Presenter 2 (bottom right)
This image of the presenter holding the paper notes is similar to Presenter 1, but more extreme. Presenter 3 has created a barrier between her and the audience by blocking most of her body from view. This posture can come across as being defensive or emotionally guarded.
Her extreme downward gaze has made her notes seem more important than the viewer, thus reducing her ability to engage with the audience. This can imbue the shot with a dismissive attitude, further reducing the presenter’s effectiveness, influence and screen presence. Like Presenter 1, her eye contact is limited, and she will likely exhibit the nodding head effect.
This is the way I encourage my clients to refer to notes. Presenter 2 has kept her body position open and she is facing the camera while referring to her device. Her face and eyes are “cheated” slightly up and towards the camera while reading, so as to keep engaged with her audience as much as possible. We can see the whites of her eyes, and when she has finished reading, it only requires minimal head movement (or even just a glance) for her to directly address the camera again.
As a technical side note, actors will often “cheat” their faces toward the camera when they are filmed from the side, especially when two people are filmed talking to each other in profile. I first encountered this as an actor in soap operas. Picture this scenario. The camera was at the 12 o’clock position, and I was standing side-on to the camera facing my co-star who was standing at the 3 o’clock position. The director asked me to “cheat my eyes toward the camera lens” and not to look directly into the other actor’s eyes while I was delivering my lines to them. This went against my natural human instinct to make a genuine connection with the person I am speaking to. I remember thinking, “This feels so fake”. I played the whole scene looking at my co-star’s right eye as I kept my head turned subtly to the left toward the camera lens. It sure feels weird talking to someone while looking off to the side of their face, but technically it looks much better on screen, and more importantly, it makes for a better viewing experience when the audience can still see most of your face and expressions.
Use eye contact to create Impact
When reading from your notes, if you have a key point in your message that you want to emphasize, look up from your notes and address the camera directly. Doing so will add more impact to this part of your message and it visually prompts your viewer to take notice.
When rehearsing or rewriting your notes, ask yourself the following questions:
- What is my objective?
- What is my point of view? (e.g. Are you trying to explain? Teach? Convince?)
- What emotion do I want to convey?
Even if you are reading from something as mundane as a product instruction manual, think about the emotional tone of your delivery. This will help to overcome the tendency to speak in a monotone when reading. Keep in mind how you want your viewer to feel, react or respond to what they are hearing. Are there any “Aha” moments or key takeaways you want them to remember? Think of the ways you can breathe life and energy into the words. Your message doesn’t have to be delivered like a dramatic Shakespearean reading, just make sure that your conviction and purpose comes through strongly.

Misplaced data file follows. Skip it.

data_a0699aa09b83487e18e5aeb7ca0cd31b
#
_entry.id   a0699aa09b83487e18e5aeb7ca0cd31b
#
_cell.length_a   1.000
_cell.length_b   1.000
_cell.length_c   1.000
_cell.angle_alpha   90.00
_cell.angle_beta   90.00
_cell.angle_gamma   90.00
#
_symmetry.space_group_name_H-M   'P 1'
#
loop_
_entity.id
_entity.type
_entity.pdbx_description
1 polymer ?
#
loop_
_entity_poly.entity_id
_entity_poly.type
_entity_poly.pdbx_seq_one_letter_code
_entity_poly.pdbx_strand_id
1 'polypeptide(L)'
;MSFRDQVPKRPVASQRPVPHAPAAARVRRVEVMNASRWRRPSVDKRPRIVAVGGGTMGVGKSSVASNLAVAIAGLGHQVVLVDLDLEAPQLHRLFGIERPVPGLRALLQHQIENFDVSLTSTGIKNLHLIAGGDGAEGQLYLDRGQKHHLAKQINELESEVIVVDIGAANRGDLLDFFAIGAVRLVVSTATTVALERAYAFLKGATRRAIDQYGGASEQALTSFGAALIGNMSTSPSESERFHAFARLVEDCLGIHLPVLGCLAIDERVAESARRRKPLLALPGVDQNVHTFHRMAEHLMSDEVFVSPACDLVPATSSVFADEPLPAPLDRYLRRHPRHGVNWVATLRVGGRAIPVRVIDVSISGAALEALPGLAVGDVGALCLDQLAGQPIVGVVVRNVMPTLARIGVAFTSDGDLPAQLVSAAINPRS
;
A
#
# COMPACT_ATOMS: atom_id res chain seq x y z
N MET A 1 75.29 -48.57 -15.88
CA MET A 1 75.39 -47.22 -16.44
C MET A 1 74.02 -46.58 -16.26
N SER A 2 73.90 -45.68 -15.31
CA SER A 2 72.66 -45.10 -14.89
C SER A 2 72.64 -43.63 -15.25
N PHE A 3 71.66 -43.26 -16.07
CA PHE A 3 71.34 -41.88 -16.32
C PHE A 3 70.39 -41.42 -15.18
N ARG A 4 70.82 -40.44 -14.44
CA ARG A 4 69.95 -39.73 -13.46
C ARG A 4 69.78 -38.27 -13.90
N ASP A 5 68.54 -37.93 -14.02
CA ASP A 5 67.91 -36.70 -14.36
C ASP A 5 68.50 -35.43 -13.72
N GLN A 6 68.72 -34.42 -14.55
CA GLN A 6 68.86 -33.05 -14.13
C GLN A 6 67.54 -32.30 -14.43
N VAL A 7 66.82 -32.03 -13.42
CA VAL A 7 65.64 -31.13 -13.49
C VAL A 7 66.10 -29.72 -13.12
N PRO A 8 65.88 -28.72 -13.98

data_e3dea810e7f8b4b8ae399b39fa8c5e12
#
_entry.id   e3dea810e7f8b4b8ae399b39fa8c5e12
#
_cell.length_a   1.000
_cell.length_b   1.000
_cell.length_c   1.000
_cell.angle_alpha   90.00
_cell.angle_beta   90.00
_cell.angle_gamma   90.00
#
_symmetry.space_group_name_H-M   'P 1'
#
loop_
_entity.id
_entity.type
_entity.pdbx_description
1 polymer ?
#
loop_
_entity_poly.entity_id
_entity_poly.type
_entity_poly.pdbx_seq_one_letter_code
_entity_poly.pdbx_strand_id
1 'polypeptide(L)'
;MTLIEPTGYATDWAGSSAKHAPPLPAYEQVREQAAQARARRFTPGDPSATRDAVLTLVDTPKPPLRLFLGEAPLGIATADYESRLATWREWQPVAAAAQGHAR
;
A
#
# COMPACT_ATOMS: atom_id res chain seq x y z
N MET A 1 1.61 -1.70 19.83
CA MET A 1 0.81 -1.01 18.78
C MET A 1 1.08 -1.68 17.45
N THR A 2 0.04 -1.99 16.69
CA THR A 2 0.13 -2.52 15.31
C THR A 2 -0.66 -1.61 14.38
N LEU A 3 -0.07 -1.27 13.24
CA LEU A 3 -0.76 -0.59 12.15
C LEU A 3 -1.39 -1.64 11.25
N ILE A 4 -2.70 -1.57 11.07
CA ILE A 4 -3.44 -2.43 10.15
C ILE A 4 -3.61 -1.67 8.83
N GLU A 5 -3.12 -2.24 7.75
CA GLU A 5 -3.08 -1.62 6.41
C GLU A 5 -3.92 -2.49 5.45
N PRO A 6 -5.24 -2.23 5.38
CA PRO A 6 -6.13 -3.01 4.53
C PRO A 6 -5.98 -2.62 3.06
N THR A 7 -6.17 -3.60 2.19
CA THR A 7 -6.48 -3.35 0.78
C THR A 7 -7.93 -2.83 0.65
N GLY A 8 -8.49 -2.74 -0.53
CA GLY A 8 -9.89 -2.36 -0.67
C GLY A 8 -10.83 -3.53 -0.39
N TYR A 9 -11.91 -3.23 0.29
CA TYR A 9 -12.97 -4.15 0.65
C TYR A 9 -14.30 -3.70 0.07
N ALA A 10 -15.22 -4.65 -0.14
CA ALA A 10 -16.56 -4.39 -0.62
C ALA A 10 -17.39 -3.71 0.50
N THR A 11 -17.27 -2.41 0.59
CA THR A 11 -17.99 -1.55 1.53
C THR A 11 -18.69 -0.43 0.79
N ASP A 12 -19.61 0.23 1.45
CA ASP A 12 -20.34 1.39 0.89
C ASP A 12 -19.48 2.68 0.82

Anything else will come off as vague, weak and possibly boring to your viewer.
What if you don’t have time to prepare?
If you are reading off paper notes, fold down your paper margins. Try to eliminate as much white space as you can, by making the piece of paper as small as possible without cutting off the text. That way your eyes won’t have to work so hard at locating the text on the page.
You can also use words and how they appear on the page as a visual guide to keep your place when you look up to address the camera lens. Simply search ahead to a word in the text – lock on to it and note its position on the page before lifting your eyes to speak. Using this “lock on technique” will help you return to the exact place on the page when you want to continue reading.
If reading written text will be a common occurrence in your video presentations, practice these sight reading techniques until they become natural for you.
Continual practice = confidence
Practice reading aloud on a daily basis. Experiment with over-exaggerating the words. Experiment with your pitch, volume and pace. Find a reading style that is lively and engaging without sounding contrived or “put on”. If you have a voice like a late night radio DJ that’s great, but if not, don’t try to pretend that you do. You don’t want to come across as being hammy and contrived. Nor do you want to have to keep putting your “fake voice” on wherever your viewers see or meet with you. Use your own natural voice, but do your best through regular practice to make the best use of your vocal range and emotional tone.
These are just some examples of the tips and techniques that I share in my forthcoming book “How to Present on Video”. If you like what you have read, then jump on my early notification book launch list here.